Of course, none of that is to say that Finn couldn't do more than one event. In fact, she has often doubled and tripled at the Big Ten Championships throughout her career. However, she has not yet done so with the DMR.

While suggesting that Finn may skip the 5k for the DMR is an interesting (and worthwhile) discussion, the most likely scenario is that Finn races the 5k and 3k if she qualifies. Having been a runner-up at both events, Finn will want to finally become an NCAA champion and avenge those losses. That said, the Michigan star will face tough competition in both races from the likes of Weini Kelati, Ednah Kurgat, Allie Ostrander, and Sharon Lokedi. Their times from the Boston University 5k earlier this month all top Finn’s personal best which came from the 2016 Indoor Championships (15:23.16). To be fair, those times came off the peak of cross country season and their form in March may not match those times. Regardless, Finn's path to NCAA gold will not be easy by any means.

When it comes to the 3k, Finn has run under 9 minutes only once in her career (last winter) at the Michigan Simmons-Harvey Quad before cutting her season short due to injury. Her 8:58.35 was the fifth fastest time in 2018, but the 2019 field should be even stronger as many athletes return with even better fitness. Luckily, Finn will probably only have to run 9:04 to qualify for the meet which is well within her wheelhouse. Still, Finn will be forced to carefully coordinate her race schedule in order to qualify for both the 3000 and 5000 meters. When you add a DMR option to the mix, Finn’s schedule could be rather hectic, meaning that a single slow race could completely mess up any future plans.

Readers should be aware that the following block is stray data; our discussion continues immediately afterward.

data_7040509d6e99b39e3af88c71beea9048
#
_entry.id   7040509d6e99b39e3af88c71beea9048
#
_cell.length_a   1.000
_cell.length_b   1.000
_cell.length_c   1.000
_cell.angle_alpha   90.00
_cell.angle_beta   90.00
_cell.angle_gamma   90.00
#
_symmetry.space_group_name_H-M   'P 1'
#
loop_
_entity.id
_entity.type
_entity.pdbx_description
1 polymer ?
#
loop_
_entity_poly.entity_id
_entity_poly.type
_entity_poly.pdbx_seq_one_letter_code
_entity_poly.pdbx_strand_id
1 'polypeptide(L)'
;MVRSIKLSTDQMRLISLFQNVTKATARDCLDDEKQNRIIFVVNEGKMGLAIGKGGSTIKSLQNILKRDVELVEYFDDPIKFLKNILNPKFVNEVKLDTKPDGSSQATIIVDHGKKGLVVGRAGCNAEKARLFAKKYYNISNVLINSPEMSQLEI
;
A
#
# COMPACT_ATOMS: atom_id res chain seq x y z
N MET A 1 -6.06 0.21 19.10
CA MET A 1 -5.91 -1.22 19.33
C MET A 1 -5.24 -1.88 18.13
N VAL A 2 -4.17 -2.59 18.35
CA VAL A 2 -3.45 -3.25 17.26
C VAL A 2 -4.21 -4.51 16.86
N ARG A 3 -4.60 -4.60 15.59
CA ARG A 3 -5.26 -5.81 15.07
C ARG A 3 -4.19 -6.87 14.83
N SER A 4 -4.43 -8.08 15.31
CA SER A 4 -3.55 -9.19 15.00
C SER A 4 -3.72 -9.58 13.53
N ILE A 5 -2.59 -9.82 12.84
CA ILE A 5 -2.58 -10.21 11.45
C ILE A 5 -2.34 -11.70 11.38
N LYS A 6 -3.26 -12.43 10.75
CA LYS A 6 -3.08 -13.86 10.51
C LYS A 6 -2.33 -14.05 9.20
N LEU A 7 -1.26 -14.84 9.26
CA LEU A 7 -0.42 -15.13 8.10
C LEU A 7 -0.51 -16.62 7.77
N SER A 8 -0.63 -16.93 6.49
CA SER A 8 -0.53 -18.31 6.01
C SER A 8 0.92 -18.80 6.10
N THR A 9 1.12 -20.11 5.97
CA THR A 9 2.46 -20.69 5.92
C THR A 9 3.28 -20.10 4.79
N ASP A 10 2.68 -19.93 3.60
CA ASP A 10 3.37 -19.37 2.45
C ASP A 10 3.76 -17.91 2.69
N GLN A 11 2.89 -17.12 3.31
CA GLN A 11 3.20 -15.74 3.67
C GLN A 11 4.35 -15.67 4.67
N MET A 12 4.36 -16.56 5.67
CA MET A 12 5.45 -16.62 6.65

Moving into the outdoor season, Finn will likely aim for 10k national title in June. In 2016, Finn stepped away from the NCAA in an effort to earn a trip to the Olympics in this event, but ended up not competing at the USATF Championships that year. However, she did toe the line for that race in 2017 where she eventually finished 6th in a time of 32:00, a mark that was not good enough to earn one of the top three American spots. That result would, however, be a tough mark to beat in the NCAA. Finn’s 2018 campaign ended after the Big Ten Championships in the 10,000 meters which she won in 32:45.51, the 7th best time in the NCAA last year.

A healthy Erin Finn is a sure bet for the NCAA final and her pedigree makes her a favorite outdoors. With personal bests of 4:38, 8:58, 15:23 and tons of experience under her belt, Finn seems like the last woman anyone would want to race in 2019.

As the Michigan superstar enters her final seasons of eligibility, our eyes will be glued to the results to see how she fares. Her experience through injury, disappointment, and championship racing may seem like challenges, but very few athletes have been able to handle adversity like she has.

And maybe, just maybe, Finn will find herself on top of an NCAA podium and walk into the sunset with a fitting conclusion to an impressive collegiate career.